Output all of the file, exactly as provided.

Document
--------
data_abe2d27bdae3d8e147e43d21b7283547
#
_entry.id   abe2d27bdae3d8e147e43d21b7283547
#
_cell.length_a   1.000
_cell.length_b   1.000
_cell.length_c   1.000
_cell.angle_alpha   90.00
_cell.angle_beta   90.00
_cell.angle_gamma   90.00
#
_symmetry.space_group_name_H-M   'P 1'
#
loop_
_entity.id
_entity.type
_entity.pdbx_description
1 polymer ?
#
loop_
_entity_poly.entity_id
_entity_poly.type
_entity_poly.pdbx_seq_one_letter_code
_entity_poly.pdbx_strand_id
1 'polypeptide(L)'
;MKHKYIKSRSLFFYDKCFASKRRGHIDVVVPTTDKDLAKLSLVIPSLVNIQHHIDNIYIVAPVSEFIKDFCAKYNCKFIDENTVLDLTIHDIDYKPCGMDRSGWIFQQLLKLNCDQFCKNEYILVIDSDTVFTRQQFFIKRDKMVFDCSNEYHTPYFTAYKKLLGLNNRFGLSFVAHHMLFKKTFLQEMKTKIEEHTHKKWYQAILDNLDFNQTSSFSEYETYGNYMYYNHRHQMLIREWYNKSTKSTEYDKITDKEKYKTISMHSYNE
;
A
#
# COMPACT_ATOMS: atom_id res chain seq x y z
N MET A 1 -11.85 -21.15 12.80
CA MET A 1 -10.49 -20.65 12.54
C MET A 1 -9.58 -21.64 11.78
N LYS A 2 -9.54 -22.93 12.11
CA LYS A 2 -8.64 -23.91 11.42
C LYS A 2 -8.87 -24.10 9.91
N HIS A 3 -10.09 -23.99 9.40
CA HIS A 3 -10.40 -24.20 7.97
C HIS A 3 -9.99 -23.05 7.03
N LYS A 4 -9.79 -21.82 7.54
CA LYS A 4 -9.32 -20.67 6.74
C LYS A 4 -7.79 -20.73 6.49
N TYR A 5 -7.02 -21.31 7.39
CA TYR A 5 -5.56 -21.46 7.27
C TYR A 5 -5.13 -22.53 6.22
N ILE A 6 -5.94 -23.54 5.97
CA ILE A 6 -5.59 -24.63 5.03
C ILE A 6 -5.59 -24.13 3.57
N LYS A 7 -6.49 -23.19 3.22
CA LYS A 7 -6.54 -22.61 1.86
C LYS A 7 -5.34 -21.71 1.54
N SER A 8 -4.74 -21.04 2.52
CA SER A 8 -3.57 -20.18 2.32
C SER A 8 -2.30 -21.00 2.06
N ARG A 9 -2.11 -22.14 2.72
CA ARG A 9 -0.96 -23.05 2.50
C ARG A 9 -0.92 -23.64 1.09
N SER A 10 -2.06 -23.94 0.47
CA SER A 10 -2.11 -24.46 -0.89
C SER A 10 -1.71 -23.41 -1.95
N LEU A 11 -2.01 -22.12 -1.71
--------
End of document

data_abe2d27bdae3d8e147e43d21b7283547
#
_entry.id   abe2d27bdae3d8e147e43d21b7283547
#
_cell.length_a   1.000
_cell.length_b   1.000
_cell.length_c   1.000
_cell.angle_alpha   90.00
_cell.angle_beta   90.00
_cell.angle_gamma   90.00
#
_symmetry.space_group_name_H-M   'P 1'
#
loop_
_entity.id
_entity.type
_entity.pdbx_description
1 polymer ?
#
loop_
_entity_poly.entity_id
_entity_poly.type
_entity_poly.pdbx_seq_one_letter_code
_entity_poly.pdbx_strand_id
1 'polypeptide(L)'
;MKHKYIKSRSLFFYDKCFASKRRGHIDVVVPTTDKDLAKLSLVIPSLVNIQHHIDNIYIVAPVSEFIKDFCAKYNCKFIDENTVLDLTIHDIDYKPCGMDRSGWIFQQLLKLNCDQFCKNEYILVIDSDTVFTRQQFFIKRDKMVFDCSNEYHTPYFTAYKKLLGLNNRFGLSFVAHHMLFKKTFLQEMKTKIEEHTHKKWYQAILDNLDFNQTSSFSEYETYGNYMYYNHRHQMLIREWYNKSTKSTEYDKITDKEKYKTISMHSYNE
;
A
#
# COMPACT_ATOMS: atom_id res chain seq x y z
N MET A 1 -11.85 -21.15 12.80
CA MET A 1 -10.49 -20.65 12.54
C MET A 1 -9.58 -21.64 11.78
N LYS A 2 -9.54 -22.93 12.11
CA LYS A 2 -8.64 -23.91 11.42
C LYS A 2 -8.87 -24.10 9.91
N HIS A 3 -10.09 -23.99 9.40
CA HIS A 3 -10.40 -24.20 7.97
C HIS A 3 -9.99 -23.05 7.03
N LYS A 4 -9.79 -21.82 7.54
CA LYS A 4 -9.32 -20.67 6.74
C LYS A 4 -7.79 -20.73 6.49
N TYR A 5 -7.02 -21.31 7.39
CA TYR A 5 -5.56 -21.46 7.27
C TYR A 5 -5.13 -22.53 6.22
N ILE A 6 -5.94 -23.54 5.97
CA ILE A 6 -5.59 -24.63 5.03
C ILE A 6 -5.59 -24.13 3.57
N LYS A 7 -6.49 -23.19 3.22
CA LYS A 7 -6.54 -22.61 1.86
C LYS A 7 -5.34 -21.71 1.54
N SER A 8 -4.74 -21.04 2.52
CA SER A 8 -3.57 -20.18 2.32
C SER A 8 -2.30 -21.00 2.06
N ARG A 9 -2.11 -22.14 2.72
CA ARG A 9 -0.96 -23.05 2.50
C ARG A 9 -0.92 -23.64 1.09
N SER A 10 -2.06 -23.94 0.47
CA SER A 10 -2.11 -24.46 -0.89
C SER A 10 -1.71 -23.41 -1.95
N LEU A 11 -2.01 -22.12 -1.71